I wanted to also extend my deepest condolences to the Peltola family and our colleague, Mary, on the passing of her husband Buzzy. The family has my deepest sympathy and I look forward to her coming back when she feels ready.
On June 18th of this year, 5 lives were lost when the Titan submersible imploded descending to the depths of the ocean to visit the Titanic wreckage. I share my condolences to the families of the victims.
Today, we will look at new and experimental maritime technology and, particularly in the shadow of this tragedy, I hope to hear from the Coast Guard and industry on how they plan to ensure safety.
It is important to foster innovation while also protecting lives. The passengers onboard the Titan were not designated as passengers by Oceangate—the owners of the submersible. Rather, they were referred to as a crew, which allowed the company to subvert legal consequences.
In addition, the submersible was not classed, was flagged to the Bahamas, and used materials and designs that had been rejected as unsafe by the rest of the industry.
I am an advocate for passenger and crew safety and we should all demand the utmost regard for safety to apply to any new technology, submersible, or autonomous vessels.
The maritime industry is innovating rapidly. For both the Coast Guard and the maritime industry, automation has the potential to reduce operational risk, increase safety for mariners and the environment, increase efficiency and transparency, reduce emissions and increase capacity. This is an exciting time and I look forward to hearing about new technological advancements.
However, I have concerns about the removal or reduction of crew unless safety is taken into full consideration and the proper regulations are developed. Current applicable regulations are written with the assumption that crew are onboard the vessels. These regulations are not meant to apply to these new crewless vessels.
We’ve seen instances in the past where a lack of a watchstander has cost lives. In many circumstances, you simply cannot replace a human presence. When automation is implemented, we must protect U.S. jobs and train the workforce to oversee those systems.
It is imperative that the International Maritime Organization and the U.S. Coast Guard update regulations on autonomous vessels before they become widespread. The recreational vessel classification of the MAYFLOWER—an autonomous vessel that recently sailed across the ocean unmanned—is unacceptable and reduced safety oversight to practically zero.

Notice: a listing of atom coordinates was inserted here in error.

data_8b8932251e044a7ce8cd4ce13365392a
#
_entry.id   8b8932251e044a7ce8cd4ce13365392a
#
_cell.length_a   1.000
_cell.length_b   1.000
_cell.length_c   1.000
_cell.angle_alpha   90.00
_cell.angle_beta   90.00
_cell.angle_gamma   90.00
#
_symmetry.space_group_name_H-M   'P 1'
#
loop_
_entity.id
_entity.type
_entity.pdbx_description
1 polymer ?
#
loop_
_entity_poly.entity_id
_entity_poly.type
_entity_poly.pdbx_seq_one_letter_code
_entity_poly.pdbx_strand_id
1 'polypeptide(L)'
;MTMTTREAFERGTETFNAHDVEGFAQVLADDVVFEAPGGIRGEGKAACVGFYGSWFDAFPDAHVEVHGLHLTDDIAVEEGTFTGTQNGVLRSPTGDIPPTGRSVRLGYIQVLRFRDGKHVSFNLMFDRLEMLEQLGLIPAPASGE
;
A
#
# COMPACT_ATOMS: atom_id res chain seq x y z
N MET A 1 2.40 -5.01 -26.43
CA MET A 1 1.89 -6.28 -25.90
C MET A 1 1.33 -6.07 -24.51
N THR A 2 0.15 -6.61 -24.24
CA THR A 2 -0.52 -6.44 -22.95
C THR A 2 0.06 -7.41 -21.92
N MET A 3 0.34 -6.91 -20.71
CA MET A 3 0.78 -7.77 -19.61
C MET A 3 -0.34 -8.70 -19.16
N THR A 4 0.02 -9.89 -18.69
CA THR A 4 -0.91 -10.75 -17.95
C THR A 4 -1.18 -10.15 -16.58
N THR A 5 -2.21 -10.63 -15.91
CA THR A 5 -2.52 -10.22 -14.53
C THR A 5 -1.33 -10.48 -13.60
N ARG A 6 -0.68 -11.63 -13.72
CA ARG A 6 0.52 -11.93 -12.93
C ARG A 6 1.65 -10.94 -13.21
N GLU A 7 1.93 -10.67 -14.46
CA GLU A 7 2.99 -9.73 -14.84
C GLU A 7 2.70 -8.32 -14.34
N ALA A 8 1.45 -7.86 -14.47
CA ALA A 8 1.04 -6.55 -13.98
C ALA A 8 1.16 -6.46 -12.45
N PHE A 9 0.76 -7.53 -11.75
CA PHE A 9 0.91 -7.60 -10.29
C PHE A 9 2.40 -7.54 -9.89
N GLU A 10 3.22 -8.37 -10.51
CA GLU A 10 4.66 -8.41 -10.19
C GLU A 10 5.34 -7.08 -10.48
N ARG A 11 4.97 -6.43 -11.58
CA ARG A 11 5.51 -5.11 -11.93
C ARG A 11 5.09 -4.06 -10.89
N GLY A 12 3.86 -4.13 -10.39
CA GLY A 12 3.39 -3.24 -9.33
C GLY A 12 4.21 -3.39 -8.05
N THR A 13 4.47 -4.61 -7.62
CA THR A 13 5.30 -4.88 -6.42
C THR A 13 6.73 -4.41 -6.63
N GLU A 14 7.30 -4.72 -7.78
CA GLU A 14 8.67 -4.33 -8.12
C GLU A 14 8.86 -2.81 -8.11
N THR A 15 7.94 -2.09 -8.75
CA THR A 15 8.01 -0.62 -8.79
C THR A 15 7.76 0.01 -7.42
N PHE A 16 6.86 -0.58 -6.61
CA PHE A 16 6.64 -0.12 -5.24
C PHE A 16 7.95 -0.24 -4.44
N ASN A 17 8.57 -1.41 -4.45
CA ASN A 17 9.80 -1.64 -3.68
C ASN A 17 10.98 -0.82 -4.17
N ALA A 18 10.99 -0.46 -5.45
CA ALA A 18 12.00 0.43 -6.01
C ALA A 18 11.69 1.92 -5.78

While I hold concerns, I recognize that technology is progressing and innovation should be embraced when done properly. The U.S. must position itself to be a leader in new maritime technology.
My state of California is a leader in blue technology development such as autonomous or remote systems that allow the Coast Guard to expand their mission capabilities and improve maritime domain awareness.
The Maritime Environmental and Technical assistance program (META) is a small but important program for innovation within the Maritime Administration. This program assists the research, development, and demonstration of new technology in the maritime industry.
META is incredibly underfunded at $10 million this year and without expansion, it will never reach the potential it could have in establishing the U.S. as a leader in maritime innovation. We must continue to fund this program and expand its reach.
Climate change is the single largest threat of our time. I would be remiss not to advocate for the acceleration of alternative fuels and emissions reducing technology in maritime in a conversation about innovation. This year we’ve already seen extreme heatwaves, intense hurricanes, deadly floods, and historic wildfires. My own district saw devesting flooding and mudslides; events that will forever impact my constituents.
Each one of these threats puts increased burdens on the U.S. Coast Guard and has the potential to disrupt the U.S. economy and the maritime supply chain.
Innovation in maritime and Coast Guard assets is vital but we must proceed with caution. Safety is always paramount, and we must keep jobs and emissions in mind as we progress.
Thank you and I yield back.